Since my last post two important and related things have happened.
First, the government passed a new Internet legislation. It is currently waiting to be approved by president Abdullah Gül. If he does not use his veto, this law will pull Turkey many steps back in terms of freedom of expression. The law will then be used as a tool for the government to silence the opposition before the elections and avoid people getting access to critical information about it’s corruption and wrongdoings.
Secondly, just some hours ago, during the evening of February 10th, an interview on the TV channel CNN Türk with Fatih Altayli was aired. In this interview he openly admitted that the AKP government is putting enormous pressure on Habertürk to report in their favour. Altayli also told that this was the case for all media outlets. For any one who has been following Turkey the recent years, this comes as no surprise. But Altaylis statement is still important. The cat is further away from the bag than ever before!
I decided to use this moment, these breaking news, to scrutinize the biggest online news sources in Turkey to evaluate how they had reported on the matter just some hours after the interview was aired.
My intention was to expose to what extent the Turkish online newspapers fulfilled their journalistic duty. I wanted to find out which ones were pro government and which ones were reporting critical.
Above is a compiled table with the 19 most visited Turkish news sites according to Alexa, column 2 (click on the picture for larger view). The third column shows the estimated number of visits for the last month, just to get an idea of the volume to these sites (not unique visitors). I took these numbers from Traffic Estimate, and they are not always following the Alexa rank exactly, but should be looked upon as a crude way to measure the relation between the sites in terms of Internet traffic. The last column contains my own evaluation of the sites in terms of reporting style.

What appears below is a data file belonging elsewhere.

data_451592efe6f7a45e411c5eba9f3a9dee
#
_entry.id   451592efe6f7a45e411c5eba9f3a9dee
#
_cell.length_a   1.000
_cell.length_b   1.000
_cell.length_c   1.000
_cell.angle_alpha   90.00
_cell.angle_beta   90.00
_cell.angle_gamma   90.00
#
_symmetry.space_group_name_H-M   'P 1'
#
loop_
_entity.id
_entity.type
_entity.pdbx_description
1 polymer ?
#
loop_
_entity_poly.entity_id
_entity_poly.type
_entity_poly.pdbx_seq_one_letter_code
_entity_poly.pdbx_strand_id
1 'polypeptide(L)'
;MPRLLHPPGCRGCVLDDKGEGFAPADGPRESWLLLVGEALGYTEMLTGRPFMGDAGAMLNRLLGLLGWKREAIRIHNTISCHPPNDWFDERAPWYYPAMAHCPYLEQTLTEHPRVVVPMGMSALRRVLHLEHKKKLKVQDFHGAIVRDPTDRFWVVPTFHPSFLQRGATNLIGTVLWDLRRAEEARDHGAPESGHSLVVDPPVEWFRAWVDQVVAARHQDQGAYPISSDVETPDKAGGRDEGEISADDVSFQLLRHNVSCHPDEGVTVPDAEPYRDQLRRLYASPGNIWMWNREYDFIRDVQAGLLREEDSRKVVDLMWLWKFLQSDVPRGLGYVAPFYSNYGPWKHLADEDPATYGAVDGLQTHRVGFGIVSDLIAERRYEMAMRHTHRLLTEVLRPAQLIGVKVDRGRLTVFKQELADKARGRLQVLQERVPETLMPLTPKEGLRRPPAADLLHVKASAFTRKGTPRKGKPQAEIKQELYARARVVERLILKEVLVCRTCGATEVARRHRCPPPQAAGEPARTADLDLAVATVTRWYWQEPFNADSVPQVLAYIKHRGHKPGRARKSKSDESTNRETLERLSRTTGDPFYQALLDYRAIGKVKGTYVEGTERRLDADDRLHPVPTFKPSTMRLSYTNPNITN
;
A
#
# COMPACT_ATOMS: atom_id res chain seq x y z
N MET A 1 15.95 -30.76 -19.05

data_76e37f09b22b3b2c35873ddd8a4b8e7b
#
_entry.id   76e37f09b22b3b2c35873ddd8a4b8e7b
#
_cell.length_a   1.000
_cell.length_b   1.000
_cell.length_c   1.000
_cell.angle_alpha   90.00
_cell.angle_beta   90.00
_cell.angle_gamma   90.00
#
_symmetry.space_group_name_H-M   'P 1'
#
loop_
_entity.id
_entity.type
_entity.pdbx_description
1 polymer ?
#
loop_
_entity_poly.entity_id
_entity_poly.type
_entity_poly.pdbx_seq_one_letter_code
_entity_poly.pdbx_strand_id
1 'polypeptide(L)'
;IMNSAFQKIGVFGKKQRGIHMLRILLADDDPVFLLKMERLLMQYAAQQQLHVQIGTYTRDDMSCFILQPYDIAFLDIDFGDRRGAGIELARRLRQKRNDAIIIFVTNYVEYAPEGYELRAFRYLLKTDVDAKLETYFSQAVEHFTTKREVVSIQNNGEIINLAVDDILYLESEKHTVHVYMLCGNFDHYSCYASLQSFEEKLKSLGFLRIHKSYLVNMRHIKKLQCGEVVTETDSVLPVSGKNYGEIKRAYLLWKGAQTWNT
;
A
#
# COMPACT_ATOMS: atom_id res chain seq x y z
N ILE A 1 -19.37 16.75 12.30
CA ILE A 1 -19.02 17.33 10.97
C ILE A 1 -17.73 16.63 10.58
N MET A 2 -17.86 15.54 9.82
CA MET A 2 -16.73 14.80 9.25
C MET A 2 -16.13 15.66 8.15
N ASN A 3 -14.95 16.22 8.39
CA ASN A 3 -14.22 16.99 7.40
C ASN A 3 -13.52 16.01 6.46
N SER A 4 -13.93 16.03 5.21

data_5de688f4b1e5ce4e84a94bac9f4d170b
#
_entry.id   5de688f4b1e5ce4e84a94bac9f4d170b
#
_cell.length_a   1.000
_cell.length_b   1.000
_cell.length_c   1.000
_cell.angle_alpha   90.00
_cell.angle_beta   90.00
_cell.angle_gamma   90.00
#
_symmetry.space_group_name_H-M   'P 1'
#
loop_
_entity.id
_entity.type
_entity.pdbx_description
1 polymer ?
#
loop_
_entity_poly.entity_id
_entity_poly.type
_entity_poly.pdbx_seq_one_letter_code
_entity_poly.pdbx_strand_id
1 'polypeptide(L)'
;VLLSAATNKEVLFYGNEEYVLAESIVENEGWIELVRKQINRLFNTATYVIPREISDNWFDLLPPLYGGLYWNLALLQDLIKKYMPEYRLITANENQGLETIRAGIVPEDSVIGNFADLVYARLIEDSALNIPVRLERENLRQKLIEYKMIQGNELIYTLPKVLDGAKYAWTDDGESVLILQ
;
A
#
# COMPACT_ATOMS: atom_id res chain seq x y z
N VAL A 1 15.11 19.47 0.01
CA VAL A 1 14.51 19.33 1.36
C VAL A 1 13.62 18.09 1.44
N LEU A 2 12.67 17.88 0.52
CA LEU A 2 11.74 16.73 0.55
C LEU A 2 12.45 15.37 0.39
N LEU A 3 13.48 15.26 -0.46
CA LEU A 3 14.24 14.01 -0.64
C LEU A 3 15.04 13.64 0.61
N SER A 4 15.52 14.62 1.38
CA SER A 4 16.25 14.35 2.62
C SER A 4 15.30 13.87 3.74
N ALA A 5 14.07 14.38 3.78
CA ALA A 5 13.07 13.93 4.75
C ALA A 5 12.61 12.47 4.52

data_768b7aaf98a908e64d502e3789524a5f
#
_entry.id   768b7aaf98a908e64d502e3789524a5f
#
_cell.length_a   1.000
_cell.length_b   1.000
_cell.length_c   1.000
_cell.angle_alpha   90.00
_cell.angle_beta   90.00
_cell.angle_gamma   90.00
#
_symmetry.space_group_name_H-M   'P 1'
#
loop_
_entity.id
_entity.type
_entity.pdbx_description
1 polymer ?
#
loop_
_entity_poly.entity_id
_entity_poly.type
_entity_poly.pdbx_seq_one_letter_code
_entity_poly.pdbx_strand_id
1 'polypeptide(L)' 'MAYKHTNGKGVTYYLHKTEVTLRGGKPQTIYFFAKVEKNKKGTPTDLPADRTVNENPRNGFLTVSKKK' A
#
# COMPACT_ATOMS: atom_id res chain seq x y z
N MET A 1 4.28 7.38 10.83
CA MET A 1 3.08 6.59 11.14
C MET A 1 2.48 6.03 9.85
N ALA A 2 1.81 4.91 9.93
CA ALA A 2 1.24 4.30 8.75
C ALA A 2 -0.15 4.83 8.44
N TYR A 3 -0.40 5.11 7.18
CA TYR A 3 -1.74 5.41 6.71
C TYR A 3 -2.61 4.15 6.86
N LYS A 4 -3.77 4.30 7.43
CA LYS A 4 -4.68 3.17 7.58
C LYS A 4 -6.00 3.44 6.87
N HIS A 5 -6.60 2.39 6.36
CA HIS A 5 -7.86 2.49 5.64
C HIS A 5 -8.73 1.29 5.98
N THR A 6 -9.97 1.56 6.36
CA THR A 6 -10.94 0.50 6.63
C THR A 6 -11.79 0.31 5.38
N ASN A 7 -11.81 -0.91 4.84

How the news site reported on the interview with Fatih Altayli mentioned above was one indicator. My continuous coverage of the sites for more than half a year, was another.
Critical: the site reported fair about what Altayli said + have a history of critical reporting towards the government.
Self-censored: reported rather fair about what he said, but never deals with too sensitive subjects. In terms of western standard many of these sites would be regarded more as entertainment websites.
Pro government: reported nothing about the interview or reported a heavily skewed and censored version of what Altayli said + have a history of extreme pro government reporting.
There are many things to be said about the table above and I will probably come back to some of those it in later posts. But one comment would be that the most visited news sites do not follow the most circulated in printed media. For example, Zaman is by far the largest printed newspaper in Turkey, but its website, zaman.com.tr is only on the 9th place of the most visited new sites. And Milliyet.com.tr that is on the second place of most visited news sites is on 10th place when it comes to printed media. Another thing that is striking is the rise of only-online actors, such as Haber7.com and Haberler.com. These are not available in print.
Based on the visits to the web sites I now ask how many of all visits to Turkish online newspapers came to a site with a critical reporting style. Here is the result:
|Percentage of visits|
It is in many ways shocking that only %14,5 of each visits to a news website in Turkey goes to one that is reporting critically about the government doings. It really put forward the question how much a source of enlightenment Internet is for the Turkish Internet users. It is especially remarkable considering that the 50% of the Turkish population that has access to internet belongs to the well-off and educated part.
One explanation why the critical news sites such as sozcu.com.tr, odatv.com and radikal.com.tr are not more popular is their affiliation with ultra kemalist and nationalistic political views, that might scare away a big chunk of more moderate internet users. This makes me wonder:
Is it time for a new independent online newspaper in Turkey?